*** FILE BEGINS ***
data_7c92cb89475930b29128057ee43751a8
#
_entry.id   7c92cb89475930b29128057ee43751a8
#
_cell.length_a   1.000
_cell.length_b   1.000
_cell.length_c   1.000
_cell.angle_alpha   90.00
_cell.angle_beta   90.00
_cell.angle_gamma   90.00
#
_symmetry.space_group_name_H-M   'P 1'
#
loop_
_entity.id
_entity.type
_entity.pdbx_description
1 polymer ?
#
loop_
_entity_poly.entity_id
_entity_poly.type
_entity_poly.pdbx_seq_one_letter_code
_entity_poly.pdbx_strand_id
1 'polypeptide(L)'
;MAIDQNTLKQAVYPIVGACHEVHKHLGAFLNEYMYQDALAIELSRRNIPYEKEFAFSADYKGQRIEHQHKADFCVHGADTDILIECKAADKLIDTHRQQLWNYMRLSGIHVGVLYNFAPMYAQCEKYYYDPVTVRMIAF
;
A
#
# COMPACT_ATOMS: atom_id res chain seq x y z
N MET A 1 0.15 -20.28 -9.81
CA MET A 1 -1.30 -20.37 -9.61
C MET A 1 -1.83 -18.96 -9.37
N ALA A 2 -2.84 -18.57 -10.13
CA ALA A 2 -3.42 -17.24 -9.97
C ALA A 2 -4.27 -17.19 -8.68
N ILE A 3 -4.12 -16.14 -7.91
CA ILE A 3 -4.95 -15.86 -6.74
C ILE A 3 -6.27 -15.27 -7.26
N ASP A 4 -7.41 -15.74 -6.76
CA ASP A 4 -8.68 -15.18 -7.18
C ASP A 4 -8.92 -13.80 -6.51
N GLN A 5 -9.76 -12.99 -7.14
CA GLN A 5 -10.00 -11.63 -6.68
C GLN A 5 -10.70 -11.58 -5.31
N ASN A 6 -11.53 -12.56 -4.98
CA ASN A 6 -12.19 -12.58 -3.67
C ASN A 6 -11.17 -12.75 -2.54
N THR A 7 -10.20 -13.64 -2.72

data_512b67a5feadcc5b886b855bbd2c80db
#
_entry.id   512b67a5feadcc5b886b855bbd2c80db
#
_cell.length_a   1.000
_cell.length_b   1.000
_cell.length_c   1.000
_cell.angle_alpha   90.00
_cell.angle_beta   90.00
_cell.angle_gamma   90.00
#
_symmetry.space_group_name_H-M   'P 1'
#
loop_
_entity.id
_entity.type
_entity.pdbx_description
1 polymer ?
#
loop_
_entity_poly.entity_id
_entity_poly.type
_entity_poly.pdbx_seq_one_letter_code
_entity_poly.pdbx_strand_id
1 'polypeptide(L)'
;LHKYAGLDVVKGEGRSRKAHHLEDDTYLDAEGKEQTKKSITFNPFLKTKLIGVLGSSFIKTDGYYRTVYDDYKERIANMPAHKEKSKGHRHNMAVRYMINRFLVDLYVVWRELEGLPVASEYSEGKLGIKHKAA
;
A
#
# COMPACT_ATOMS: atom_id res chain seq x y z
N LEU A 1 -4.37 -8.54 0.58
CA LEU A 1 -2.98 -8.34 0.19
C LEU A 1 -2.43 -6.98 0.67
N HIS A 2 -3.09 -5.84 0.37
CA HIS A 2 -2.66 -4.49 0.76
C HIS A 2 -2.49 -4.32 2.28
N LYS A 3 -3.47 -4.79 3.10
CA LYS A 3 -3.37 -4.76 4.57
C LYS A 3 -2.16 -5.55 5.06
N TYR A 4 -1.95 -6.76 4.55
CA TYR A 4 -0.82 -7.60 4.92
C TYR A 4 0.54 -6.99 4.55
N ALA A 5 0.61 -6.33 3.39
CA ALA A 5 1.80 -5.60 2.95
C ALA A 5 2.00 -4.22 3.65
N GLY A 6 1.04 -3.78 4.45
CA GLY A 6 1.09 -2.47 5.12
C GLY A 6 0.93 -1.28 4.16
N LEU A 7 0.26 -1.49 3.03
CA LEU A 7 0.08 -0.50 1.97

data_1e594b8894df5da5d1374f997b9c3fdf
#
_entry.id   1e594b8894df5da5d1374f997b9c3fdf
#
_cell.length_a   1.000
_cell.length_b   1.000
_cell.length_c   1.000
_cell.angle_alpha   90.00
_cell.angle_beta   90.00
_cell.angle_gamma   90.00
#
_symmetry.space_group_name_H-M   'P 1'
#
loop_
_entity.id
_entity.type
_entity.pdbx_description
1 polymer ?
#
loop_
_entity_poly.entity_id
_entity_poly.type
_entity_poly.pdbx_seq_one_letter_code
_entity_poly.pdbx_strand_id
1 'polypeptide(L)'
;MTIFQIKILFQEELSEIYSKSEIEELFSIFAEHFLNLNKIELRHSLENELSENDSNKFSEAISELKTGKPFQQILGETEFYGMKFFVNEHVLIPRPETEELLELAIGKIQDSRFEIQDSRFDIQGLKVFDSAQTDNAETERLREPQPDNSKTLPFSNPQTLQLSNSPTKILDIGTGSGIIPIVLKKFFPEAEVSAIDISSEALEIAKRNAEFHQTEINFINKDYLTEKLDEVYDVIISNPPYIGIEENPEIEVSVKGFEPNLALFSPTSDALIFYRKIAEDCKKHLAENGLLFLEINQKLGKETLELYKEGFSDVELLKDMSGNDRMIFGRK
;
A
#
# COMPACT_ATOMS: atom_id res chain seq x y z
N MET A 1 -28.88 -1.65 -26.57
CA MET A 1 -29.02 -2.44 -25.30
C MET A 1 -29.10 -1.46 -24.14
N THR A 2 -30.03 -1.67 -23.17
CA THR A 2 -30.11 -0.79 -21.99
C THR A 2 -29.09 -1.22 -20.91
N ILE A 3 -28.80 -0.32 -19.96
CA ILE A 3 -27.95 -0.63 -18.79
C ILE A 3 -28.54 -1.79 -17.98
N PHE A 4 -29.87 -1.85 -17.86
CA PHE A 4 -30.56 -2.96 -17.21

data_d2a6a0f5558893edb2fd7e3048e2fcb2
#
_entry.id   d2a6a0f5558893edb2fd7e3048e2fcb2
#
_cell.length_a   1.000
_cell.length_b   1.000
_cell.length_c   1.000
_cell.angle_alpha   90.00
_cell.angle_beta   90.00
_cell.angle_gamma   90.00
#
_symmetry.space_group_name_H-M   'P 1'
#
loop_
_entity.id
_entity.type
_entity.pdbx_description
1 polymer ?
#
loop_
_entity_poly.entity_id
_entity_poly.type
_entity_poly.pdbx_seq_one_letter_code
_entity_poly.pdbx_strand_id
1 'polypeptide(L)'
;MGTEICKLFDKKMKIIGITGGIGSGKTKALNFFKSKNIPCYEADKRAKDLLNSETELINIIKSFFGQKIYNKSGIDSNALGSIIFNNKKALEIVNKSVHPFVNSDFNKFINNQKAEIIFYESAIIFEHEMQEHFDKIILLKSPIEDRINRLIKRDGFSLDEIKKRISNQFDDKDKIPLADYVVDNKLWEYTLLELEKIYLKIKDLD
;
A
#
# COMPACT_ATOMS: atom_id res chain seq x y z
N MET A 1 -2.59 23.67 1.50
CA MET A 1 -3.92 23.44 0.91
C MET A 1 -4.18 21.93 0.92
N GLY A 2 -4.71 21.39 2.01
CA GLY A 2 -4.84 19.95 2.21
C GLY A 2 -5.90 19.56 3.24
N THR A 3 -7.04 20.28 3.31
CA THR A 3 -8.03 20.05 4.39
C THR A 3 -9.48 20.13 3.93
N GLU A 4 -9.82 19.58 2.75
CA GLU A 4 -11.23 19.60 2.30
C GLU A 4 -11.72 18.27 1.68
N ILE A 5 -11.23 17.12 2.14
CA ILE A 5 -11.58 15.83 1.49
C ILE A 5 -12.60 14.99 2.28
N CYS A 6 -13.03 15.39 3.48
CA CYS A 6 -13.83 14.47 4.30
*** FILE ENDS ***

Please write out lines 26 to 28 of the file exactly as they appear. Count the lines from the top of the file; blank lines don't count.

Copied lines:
;MAIDQNTLKQAVYPIVGACHEVHKHLGAFLNEYMYQDALAIELSRRNIPYEKEFAFSADYKGQRIEHQHKADFCVHGADTDILIECKAADKLIDTHRQQLWNYMRLSGIHVGVLYNFAPMYAQCEKYYYDPVTVRMIAF
;
A